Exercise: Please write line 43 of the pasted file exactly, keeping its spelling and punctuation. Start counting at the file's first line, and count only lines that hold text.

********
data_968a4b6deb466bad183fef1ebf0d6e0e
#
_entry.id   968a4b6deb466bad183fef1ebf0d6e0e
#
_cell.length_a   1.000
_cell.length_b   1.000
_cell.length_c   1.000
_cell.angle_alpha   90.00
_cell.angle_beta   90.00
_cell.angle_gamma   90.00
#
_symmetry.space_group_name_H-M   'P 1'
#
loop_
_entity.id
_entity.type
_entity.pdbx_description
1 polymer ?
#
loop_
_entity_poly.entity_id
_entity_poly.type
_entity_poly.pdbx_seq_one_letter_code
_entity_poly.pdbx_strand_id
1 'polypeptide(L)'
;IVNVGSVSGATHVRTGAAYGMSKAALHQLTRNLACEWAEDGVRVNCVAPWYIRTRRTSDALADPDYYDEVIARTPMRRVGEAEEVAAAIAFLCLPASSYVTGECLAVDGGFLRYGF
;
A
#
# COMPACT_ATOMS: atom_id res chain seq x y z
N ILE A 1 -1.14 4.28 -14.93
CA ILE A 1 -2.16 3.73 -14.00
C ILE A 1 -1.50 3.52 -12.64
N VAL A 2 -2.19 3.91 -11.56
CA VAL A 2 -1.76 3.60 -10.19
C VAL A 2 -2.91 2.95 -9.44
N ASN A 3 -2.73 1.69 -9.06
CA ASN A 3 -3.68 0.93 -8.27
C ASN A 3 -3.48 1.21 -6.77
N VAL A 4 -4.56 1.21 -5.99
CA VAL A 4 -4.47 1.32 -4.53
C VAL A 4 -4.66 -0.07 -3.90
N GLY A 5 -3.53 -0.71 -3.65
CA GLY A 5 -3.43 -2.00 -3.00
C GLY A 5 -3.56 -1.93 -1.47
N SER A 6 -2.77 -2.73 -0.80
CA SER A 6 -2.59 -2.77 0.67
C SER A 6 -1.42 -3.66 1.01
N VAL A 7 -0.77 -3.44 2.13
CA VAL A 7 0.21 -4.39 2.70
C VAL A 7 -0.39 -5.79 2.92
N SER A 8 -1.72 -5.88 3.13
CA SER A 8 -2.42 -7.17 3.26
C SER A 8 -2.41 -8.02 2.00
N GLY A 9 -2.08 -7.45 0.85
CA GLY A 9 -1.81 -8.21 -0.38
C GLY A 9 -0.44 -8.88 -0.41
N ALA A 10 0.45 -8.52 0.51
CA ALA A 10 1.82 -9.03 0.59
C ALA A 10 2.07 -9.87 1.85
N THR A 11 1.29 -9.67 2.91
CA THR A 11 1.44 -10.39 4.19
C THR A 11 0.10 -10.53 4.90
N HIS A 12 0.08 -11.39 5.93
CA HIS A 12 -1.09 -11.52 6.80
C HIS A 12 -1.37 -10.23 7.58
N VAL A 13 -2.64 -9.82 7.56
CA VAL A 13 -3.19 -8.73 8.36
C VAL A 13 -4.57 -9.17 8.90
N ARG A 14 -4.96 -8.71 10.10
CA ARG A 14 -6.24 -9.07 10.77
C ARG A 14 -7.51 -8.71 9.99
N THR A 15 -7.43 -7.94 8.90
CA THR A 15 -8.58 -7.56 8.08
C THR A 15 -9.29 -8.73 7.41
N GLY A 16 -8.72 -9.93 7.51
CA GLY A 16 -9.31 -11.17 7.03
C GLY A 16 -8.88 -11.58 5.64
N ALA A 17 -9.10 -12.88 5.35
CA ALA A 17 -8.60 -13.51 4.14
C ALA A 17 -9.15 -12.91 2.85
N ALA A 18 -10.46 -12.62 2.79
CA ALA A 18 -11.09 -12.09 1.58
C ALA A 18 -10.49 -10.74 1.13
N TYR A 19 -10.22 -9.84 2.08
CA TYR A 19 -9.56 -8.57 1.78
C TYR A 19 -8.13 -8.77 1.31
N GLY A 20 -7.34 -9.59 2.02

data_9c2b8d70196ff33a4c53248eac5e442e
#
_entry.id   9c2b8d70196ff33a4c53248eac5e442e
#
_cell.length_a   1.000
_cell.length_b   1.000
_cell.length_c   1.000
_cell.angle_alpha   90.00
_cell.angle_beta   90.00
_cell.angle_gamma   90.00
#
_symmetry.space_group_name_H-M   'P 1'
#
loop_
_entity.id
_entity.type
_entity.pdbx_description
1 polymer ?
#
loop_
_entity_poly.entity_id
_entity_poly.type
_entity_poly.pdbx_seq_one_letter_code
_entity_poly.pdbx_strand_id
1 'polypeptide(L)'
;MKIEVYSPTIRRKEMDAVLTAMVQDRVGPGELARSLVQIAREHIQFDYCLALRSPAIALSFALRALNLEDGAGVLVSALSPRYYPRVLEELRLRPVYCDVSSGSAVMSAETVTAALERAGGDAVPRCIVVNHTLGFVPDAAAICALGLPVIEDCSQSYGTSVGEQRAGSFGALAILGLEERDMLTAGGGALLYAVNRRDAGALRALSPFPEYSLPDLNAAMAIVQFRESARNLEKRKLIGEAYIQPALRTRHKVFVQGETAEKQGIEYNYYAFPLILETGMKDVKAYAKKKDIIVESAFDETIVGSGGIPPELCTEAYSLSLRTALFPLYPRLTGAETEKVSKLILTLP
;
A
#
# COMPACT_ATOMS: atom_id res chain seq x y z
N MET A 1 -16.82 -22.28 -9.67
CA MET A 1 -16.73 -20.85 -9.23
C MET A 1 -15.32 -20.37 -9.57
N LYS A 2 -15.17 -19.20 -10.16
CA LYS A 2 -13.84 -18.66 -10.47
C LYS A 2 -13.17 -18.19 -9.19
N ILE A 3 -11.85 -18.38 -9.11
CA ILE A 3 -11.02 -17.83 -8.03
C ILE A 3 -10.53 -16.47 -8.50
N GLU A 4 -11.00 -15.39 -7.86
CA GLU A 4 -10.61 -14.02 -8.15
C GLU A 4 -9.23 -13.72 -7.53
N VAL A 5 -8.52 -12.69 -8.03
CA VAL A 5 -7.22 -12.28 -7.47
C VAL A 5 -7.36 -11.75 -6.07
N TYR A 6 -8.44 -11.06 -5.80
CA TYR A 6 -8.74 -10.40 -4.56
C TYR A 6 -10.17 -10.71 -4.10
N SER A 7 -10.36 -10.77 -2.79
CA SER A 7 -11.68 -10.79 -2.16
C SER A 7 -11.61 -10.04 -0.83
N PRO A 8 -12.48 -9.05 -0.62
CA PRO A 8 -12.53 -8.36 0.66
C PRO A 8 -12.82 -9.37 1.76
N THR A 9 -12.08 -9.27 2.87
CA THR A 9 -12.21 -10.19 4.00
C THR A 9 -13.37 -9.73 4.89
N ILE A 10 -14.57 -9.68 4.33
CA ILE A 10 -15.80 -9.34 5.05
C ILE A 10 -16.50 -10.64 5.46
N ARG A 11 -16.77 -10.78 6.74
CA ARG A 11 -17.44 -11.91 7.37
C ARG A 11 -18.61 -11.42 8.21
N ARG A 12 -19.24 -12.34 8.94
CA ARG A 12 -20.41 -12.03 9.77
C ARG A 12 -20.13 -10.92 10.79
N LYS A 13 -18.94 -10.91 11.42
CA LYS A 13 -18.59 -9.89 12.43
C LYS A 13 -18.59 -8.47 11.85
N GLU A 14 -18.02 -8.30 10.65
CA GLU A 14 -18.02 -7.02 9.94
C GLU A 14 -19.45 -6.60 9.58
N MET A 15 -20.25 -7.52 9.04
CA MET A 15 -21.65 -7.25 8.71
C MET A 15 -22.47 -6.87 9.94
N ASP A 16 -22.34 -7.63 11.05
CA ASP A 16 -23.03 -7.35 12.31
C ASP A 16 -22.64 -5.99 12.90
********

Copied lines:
N GLY A 5 -3.53 -0.71 -3.65